Observation 443: Cantharellus cascadensis Dunham, O’Dell & R. Molina
When: 2003-11-26
No herbarium specimen

Notes: The pale tones in image 547 are common in this population especially in younger specimens and ones that are under the duff.


Typical chanterelles from my parents property in southern Humboldt county. This is the area where I got interested in mushrooms by finding one of these. I grew up calling these Cantharellus cibarius. I have not verified molecularly that these are C. formosus, but given that they were growing in mixed Douglas fir/madrone/tan oak forest in northern California this now seems like the most likely name.

Proposed Names

57% (1)
Used references: Id confirmed in Arora & Dunham, “A New, Commercially Valuable Chanterelle Species, Cantharellus californicus sp. nov., Associated with Live Oak in California, USA”, Economic Botany, XX, 2008, pp. 1–16. based on habitat and location.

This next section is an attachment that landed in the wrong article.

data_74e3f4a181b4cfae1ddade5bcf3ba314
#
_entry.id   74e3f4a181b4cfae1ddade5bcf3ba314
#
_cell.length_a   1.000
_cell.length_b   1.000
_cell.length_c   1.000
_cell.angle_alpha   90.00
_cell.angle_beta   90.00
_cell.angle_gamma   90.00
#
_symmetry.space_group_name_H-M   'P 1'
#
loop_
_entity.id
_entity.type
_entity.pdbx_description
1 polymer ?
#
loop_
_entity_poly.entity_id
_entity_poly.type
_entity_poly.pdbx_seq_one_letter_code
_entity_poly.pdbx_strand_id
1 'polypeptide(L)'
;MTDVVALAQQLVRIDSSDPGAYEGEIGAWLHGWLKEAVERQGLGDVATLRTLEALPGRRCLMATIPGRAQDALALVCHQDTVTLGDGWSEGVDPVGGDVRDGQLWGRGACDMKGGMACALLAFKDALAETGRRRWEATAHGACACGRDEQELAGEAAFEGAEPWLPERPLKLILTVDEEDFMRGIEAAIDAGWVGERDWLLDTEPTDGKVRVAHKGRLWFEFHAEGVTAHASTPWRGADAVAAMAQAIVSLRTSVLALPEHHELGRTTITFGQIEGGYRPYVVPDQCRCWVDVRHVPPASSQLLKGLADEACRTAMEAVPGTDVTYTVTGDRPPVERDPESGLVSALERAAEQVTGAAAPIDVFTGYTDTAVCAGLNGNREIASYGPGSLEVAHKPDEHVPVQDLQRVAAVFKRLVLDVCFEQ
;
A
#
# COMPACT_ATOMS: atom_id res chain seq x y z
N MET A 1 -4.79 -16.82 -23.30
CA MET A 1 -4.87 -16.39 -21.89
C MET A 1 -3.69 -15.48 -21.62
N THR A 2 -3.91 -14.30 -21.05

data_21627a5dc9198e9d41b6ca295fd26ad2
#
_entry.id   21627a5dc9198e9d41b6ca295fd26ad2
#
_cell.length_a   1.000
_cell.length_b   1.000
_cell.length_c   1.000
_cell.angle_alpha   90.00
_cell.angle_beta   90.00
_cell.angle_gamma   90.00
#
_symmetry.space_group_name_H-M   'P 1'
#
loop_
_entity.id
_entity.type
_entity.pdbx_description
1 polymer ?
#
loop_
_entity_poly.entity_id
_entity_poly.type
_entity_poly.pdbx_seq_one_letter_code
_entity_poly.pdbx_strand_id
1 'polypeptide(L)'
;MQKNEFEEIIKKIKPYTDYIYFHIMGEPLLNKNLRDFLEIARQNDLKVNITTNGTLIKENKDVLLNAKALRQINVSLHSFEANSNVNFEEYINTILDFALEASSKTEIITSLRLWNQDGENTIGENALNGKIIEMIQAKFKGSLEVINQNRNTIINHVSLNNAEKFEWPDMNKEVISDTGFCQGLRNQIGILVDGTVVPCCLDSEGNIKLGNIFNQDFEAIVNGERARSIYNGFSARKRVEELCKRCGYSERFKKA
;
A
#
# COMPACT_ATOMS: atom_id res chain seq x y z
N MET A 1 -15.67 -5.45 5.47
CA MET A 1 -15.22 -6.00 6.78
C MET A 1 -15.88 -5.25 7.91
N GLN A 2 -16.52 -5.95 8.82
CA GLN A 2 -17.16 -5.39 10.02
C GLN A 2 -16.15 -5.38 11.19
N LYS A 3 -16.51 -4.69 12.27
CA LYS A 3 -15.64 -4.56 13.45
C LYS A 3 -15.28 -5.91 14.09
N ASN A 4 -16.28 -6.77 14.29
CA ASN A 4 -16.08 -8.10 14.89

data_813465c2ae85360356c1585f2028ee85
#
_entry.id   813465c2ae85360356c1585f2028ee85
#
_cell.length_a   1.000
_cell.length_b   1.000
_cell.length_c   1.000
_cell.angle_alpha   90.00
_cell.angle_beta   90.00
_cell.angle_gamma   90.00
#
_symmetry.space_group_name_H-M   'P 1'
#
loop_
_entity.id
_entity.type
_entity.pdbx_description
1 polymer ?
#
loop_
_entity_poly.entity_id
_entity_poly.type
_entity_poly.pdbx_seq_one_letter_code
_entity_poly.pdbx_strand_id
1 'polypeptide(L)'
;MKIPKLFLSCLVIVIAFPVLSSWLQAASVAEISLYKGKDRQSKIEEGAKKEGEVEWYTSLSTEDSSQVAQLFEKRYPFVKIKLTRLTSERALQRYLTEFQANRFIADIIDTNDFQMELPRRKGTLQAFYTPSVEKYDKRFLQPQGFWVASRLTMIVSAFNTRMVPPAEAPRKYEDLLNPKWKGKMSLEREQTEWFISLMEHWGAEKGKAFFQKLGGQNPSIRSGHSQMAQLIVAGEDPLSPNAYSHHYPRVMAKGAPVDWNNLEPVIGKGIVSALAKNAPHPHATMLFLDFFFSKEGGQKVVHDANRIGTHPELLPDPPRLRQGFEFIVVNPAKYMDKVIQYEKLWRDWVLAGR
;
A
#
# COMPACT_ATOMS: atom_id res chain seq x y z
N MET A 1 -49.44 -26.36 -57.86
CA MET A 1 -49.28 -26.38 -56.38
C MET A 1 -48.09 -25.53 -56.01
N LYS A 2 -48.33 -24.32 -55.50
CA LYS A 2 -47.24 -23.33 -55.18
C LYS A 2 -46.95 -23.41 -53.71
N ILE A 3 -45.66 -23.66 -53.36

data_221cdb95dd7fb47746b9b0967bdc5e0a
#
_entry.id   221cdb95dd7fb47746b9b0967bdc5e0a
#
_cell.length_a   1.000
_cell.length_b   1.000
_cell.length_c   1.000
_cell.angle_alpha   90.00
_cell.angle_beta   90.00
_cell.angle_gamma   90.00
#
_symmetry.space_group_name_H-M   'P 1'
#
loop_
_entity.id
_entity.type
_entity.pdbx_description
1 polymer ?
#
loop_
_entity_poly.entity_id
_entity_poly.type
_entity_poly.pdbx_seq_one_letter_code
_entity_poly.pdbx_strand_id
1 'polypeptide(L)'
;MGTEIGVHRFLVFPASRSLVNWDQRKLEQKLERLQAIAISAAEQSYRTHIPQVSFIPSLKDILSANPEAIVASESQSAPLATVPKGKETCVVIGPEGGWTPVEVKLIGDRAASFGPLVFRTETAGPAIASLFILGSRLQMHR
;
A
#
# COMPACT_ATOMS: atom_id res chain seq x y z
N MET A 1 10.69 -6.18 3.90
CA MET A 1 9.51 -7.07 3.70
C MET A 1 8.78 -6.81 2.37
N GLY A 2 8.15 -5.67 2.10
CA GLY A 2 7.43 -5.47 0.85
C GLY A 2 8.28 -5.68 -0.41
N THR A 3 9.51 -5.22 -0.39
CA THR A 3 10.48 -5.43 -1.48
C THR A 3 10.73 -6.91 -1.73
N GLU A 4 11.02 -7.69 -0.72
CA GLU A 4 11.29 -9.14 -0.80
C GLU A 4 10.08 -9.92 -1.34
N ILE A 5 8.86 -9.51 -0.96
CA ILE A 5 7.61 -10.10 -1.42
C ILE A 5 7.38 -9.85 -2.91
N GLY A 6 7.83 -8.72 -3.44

74% (2)
Recognized by sight: A mix of Cantharellus subalbidus and cascadensis?
First picture looks like C. subalbidus but the bottom picture has some that look like C. cascadensis.
It can be tough to tell stained C. subalbidus from C. cascadensis in a photo.
86% (1)
Eye3 Eyes3
Recognized by sight: Based on Christian’s comments. These are definitely chunky, but they have yellow tones that are not due to staining which I think rules out C. subalbidus.

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Eye3 = Observer’s choice
Eyes3 = Current consensus

Comments

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By: Christian (Christian Schwarz)
2013-03-24 20:39:42 PDT (-0700)

All of these are too pale and squat/chunky for C. formosus, which is more evenly yellow and taller/more gracile (typically).

Why not C. formosus?
By: Nathan Wilson (nathan)
2013-03-24 20:04:05 PDT (-0700)

Hi Noah,

I do find C. subalbidus on the same property but these were yellower than I associate with this name. How do you tell the difference between C. formosus and C. cascadensis?

Created: 2006-05-21 00:31:28 PDT (-0700)
Last modified: 2013-03-26 18:49:43 PDT (-0700)
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